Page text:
Brazil, Germany, Japan and India have submitted a resolution to the U.N. General Assembly calling for 10 new seats on the Security Council. A vote on the measure could come as early as next week.
The so-called Group of Four countries seeking permanent Security Council seats formally presented their enlargement proposal Wednesday. They are asking for an open General Assembly debate, beginning as early as next Monday.
The G-four plan calls for creating 10 new Council seats, raising the total membership from 15 to 25.
Six of the new seats would be permanent, but the new permanent members would not have veto power for at least 15 years.
The G-four countries - Brazil, Germany, Japan and India - are jointly lobbying for four of those new permanent seats. Two others would go to as yet unselected African countries.
G-four ambassadors are hoping for three days of debate on their enlargement proposal in the General Assembly, with a vote by the end of next week. Adoption would require approval of two-thirds of the U.N. membership, or 128 countries.
Chances for approval were thrown into doubt this week when African Union heads of state meeting in Libya suggested the G-four proposal would give Africa too little representation on the Council. Africa's more than 50 votes are critical to adoption of any General Assembly measure.
Despite the A.U. move, Germany's U.N. Ambassador Gunter Pleuger tells VOA he is confident the G-four measure can win the necessary votes. He called the G-four proposal "the only alternative on the table", and said he thinks African leaders will realize that backing the G-four is the only way they can get what they want.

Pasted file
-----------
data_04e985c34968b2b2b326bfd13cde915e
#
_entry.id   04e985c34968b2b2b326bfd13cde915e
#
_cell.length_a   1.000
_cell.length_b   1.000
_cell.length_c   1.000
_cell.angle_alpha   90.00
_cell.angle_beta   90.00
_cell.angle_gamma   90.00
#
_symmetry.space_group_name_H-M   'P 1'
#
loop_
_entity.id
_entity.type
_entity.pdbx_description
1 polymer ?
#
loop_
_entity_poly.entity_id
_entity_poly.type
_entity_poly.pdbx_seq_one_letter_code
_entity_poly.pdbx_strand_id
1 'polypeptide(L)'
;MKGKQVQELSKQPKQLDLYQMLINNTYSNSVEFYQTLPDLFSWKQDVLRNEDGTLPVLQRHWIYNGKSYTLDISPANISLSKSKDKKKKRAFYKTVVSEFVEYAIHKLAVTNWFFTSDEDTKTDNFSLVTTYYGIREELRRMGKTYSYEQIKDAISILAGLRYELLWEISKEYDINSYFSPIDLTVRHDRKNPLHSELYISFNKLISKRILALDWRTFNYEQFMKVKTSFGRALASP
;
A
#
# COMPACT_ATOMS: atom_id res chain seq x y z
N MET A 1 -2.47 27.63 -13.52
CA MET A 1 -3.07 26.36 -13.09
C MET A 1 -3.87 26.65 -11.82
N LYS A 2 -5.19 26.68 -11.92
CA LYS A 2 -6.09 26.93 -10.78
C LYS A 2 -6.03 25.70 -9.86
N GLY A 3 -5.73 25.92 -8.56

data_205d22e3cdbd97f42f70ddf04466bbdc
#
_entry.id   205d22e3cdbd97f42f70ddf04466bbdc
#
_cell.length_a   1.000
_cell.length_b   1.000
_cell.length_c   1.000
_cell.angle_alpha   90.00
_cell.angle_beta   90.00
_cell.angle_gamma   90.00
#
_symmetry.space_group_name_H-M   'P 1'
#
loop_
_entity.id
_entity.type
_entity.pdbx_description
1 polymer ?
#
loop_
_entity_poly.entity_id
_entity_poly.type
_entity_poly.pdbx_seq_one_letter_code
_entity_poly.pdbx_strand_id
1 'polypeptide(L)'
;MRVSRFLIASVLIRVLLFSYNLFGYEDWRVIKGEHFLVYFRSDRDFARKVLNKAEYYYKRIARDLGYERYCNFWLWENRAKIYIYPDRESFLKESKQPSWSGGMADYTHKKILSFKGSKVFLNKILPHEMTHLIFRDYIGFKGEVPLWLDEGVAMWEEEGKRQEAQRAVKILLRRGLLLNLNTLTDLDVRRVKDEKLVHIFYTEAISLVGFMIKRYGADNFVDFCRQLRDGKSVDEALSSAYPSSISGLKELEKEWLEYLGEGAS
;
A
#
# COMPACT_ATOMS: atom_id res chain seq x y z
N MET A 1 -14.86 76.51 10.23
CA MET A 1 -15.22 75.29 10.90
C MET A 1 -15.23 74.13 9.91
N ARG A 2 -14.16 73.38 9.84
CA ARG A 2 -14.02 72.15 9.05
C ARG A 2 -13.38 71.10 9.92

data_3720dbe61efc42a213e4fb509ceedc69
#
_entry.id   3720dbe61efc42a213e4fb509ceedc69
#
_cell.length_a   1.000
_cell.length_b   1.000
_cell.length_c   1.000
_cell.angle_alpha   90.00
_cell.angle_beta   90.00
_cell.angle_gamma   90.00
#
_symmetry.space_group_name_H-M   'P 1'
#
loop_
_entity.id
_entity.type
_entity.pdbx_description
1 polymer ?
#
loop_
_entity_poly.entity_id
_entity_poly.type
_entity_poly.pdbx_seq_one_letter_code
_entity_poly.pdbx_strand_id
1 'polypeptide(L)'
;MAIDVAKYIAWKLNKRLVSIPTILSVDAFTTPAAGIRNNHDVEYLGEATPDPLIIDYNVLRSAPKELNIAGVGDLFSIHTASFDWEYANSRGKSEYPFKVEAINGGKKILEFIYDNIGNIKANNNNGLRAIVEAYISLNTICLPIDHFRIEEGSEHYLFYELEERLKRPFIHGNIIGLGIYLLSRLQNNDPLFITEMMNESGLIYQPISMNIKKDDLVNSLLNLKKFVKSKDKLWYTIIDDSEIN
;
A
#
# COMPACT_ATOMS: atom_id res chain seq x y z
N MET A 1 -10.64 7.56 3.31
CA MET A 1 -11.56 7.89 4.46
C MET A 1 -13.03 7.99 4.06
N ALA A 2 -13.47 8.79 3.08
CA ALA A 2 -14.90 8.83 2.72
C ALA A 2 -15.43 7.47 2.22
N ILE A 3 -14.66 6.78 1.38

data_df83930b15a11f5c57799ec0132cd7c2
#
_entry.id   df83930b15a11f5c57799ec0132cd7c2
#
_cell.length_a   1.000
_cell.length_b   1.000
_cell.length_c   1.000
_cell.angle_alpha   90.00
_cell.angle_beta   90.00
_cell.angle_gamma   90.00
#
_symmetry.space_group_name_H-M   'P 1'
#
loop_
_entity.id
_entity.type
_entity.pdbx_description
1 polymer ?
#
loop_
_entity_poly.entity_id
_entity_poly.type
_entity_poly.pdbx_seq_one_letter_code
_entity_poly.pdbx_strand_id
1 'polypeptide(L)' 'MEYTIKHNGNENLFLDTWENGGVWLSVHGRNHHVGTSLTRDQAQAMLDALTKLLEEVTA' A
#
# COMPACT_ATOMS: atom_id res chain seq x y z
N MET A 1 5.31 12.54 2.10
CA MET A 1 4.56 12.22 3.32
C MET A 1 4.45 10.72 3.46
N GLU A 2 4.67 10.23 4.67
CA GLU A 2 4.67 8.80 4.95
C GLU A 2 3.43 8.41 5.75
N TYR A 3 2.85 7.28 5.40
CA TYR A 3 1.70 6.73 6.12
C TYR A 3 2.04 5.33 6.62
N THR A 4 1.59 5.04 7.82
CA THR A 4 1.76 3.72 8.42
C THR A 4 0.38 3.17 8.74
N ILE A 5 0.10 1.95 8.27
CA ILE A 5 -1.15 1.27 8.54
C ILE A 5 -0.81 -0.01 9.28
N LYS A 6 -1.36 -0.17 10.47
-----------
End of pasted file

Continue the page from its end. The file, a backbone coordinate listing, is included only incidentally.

"We have presented and negotiated for one-half year also with the Africans a resolution which we believe caters to the interests of everybody, of all regions, and all regions are profiting from this resolution and we are convinced that a vast majority of member states recognize that and will vote for the resolution," Mr. Pleuger says.
There is wide support among the general U.N. membership for the idea of updating the Security Council to reflect 21st century reality. But a diplomat from a G-four country admitted Wednesday that the road to expansion is a difficult one.
Several of the five current veto-wielding permanent members and many other countries oppose the G-four plan. The United States says it would support only "two or so" new permanent members, one of them Japan.
But China strongly opposes Japan's candidacy, and has spoken out against any move to rush the expansion process. Russia has also been cool to the idea of enlargement.
Even if 128 votes can be found to approve the principle of expansion, a second vote will be needed to choose which countries will be given permanent Council seats.
Once those issues are settled, the third and toughest hurdle will be amending the U.N. Charter. That would require ratification of the legislatures of two-thirds of the General Assembly countries, including all five permanent Security Council members.